Editorials and Opinions

Controversy in the Air

By Denebola
Published: September 2007

By Ally Bernstein

An epic battle is taking place on Nantucket Sound. Angry politicians masquerading under the title “Alliance to Protect Nantucket Sound” have been fighting Cape Wind, an extremely well-financed wind power group.

Cape Wind has proposed an offshore wind farm, an innovation for the United States.

Yet the Alliance claims that industrial wind turbines would desecrate the pristine beauty of the Sound.

Land-based wind projects are often opposed, as shadow flicker–the shadows cast by the rotating blades at sunrise and sunset–and noise can pose issues for residents living nearby.

Offshore wind, however, minimizes the problem by placing the turbines in the ocean, far away from homes. Plans to place 130 power-generating turbines on Horseshoe Shoal have been underway for years.

Yet a myriad of setbacks have plagued the project from the beginning.

Many local politicians, notably former Governor Mitt Romney, Senator Edward Kennedy, and Representative William Delahunt, felt that the faint, tiny outline of wind turbines would mar the flawless view of the sunset on their oceanfront property.

Subsequently, the property values of their second or third homes would fall. This is the foundation that the Alliance to Protect Nantucket Sound was built on.

And yet, it must be admitted that the Cape Wind Associates are not completely wrong, either.

They are simply a company, aiming for a profit and have staked a claim on the Sound as their number one building site. Although they undoubtedly aim to better the world through wind power, the Cape Wind

Associates are looking out for themselves, first and foremost.

Before a side can be taken in this argument, it is important to understand the necessity of wind power. Fossil fuels not only release carbon dioxide when burned.

They also release harmful nitrous oxides, which cause smog and thousands of asthma attacks, and sulfur dioxide, the primary cause of acid rain.

No new energy technology is completely without fault, yet many are providing new options for consumers. Wind power is a relatively safe, pollutant-free alternative that can be considered a plausible possibility for large-scale implementation in the modern era.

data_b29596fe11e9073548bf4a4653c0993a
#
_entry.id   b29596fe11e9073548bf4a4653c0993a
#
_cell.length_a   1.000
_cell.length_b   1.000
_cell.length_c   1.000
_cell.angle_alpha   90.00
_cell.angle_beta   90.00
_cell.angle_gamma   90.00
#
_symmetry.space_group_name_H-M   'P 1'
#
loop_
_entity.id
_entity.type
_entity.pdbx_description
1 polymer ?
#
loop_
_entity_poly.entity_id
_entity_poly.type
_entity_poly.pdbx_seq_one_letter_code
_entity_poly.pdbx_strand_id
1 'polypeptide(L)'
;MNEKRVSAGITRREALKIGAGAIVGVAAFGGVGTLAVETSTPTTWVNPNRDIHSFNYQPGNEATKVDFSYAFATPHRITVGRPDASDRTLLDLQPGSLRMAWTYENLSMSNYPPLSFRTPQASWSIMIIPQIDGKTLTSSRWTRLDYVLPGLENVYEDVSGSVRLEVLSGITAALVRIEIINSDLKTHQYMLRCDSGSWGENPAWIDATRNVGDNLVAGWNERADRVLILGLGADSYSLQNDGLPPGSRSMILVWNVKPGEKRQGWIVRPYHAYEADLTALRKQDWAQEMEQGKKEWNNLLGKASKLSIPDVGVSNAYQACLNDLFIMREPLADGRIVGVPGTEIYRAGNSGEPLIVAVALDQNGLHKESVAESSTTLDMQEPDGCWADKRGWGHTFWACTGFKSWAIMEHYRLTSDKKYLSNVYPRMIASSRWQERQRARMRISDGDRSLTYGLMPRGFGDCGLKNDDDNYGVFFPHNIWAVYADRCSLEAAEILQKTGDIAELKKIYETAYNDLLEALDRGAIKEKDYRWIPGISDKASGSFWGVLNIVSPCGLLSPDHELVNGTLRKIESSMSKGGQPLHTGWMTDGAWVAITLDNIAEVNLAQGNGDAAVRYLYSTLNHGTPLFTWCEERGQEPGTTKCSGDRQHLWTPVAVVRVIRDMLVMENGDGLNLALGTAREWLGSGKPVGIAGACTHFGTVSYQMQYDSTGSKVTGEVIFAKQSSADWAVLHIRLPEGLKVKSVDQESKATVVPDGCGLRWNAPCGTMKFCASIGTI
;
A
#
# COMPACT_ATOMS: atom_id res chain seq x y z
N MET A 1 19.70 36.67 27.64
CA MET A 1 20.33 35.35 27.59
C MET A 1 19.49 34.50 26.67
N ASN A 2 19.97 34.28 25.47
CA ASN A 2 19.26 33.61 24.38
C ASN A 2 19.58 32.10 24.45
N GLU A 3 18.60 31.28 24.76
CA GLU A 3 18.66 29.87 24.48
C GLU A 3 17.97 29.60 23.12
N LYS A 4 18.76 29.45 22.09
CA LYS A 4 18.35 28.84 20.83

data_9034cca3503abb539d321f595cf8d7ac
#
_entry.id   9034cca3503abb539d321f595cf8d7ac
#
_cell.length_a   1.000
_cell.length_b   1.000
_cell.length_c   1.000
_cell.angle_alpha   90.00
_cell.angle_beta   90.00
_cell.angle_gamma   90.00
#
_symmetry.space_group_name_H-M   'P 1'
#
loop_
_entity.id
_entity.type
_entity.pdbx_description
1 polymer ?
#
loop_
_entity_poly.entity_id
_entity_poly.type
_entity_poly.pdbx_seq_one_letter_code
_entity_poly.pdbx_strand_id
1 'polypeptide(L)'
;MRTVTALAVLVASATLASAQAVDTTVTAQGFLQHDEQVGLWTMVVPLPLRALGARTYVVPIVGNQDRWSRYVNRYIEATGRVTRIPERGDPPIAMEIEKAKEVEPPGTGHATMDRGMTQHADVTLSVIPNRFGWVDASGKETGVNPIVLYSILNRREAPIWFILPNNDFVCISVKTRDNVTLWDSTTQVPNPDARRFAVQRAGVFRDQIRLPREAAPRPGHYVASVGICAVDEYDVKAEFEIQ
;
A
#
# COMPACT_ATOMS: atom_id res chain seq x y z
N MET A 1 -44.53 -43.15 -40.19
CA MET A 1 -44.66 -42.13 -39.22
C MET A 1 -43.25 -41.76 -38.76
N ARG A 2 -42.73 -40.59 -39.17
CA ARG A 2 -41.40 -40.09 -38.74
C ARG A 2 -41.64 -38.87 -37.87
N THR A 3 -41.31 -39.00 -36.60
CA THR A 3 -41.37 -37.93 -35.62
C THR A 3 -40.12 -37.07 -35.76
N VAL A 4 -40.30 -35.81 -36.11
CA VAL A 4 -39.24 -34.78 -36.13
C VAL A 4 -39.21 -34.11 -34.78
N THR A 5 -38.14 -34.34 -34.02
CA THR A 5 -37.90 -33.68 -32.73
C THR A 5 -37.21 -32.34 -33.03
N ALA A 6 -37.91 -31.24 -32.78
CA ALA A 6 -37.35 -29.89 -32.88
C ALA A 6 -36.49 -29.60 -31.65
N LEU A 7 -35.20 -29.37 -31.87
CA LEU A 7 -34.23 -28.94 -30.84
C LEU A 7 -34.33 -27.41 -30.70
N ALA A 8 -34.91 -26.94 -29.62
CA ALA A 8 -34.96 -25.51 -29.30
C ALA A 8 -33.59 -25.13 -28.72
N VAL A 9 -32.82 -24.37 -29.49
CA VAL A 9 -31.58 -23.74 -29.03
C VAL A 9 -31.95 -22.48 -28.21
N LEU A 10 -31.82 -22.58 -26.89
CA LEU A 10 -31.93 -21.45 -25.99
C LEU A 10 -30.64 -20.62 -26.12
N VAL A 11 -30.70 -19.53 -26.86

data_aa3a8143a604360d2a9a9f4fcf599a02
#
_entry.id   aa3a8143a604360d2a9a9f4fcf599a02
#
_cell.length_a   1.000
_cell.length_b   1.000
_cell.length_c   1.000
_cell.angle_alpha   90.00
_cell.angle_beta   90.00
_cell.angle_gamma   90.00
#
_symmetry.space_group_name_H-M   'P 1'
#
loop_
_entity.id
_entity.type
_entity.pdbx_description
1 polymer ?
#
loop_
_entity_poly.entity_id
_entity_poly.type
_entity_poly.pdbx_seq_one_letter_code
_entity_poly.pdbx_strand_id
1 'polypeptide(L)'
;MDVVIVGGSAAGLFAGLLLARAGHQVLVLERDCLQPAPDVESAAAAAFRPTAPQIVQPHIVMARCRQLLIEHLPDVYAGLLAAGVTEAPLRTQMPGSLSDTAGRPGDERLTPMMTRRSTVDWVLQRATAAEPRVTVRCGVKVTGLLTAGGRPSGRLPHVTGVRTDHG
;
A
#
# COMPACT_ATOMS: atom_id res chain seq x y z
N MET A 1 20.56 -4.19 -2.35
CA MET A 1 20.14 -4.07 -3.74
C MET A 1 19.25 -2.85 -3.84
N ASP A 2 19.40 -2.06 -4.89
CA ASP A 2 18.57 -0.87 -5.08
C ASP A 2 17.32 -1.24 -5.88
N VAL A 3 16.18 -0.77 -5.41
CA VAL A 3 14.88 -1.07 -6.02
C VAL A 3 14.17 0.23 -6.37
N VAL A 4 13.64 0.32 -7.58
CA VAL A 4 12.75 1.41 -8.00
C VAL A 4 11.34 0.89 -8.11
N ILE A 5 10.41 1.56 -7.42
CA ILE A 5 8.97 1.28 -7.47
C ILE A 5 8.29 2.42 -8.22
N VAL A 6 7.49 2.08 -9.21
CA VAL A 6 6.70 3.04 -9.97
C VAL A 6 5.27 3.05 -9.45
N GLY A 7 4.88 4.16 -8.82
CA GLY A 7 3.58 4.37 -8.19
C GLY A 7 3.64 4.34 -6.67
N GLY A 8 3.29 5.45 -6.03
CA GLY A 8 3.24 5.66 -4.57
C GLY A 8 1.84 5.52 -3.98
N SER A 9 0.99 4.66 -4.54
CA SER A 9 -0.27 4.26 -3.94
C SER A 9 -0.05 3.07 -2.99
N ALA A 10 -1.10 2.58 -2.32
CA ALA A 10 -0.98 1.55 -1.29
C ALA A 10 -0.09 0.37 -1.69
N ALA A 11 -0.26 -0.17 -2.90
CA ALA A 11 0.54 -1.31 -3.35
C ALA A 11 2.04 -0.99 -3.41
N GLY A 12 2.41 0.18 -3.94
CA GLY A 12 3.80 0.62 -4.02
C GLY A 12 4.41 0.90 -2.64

That said, we must realize that both sides of the Cape Wind debate have made a grave mistake. Both the Cape Wind Associates and the Alliance were quick to demonize their opponent and oversimplify the argument.

It is not black and white, but rather shades of gray. By ignoring truths and refusing to conduct a logical debate, both sides have ultimately harmed their own causes.

The Alliance has inflicted study after pointless study upon Cape Wind, hoping to find that the wind turbines pose some risk, whether it concerns the birds, the marine ecosystem, or tourism.

Cape Wind, on the other hand, has been quick to label all opposition to their project as a rich minority looking out for themselves while ignoring what is in the best interests of the general public.

Cape Wind has ignored the “average-joe” Cape Cod residents that feel exploited and underrepresented in the decision-making process.

So perhaps the only conclusion that can be made is that while wind turbines and an independence from foreign oil will probably be in the future for Massachusetts, Cape Wind is not necessarily the correct first step. It is not the perfect place to plant towering wind turbines, nor is it the only place.

By insisting that Cape Wind is the only correct option, supporters may be setting back wind power by exposing its weaknesses to scrupulous speculation rather than emphasizing wind’s benefits.

That does not mean it won’t be built; at the moment, Cape Wind appears to have a promising future. And for anyone who still thinks that the majestic turbines are butt ugly, no matter how far away they are, consider what they are doing for our Earth.

When you start to see wind turbines as a symbol of a clean energy future, they become a lot more beautiful.

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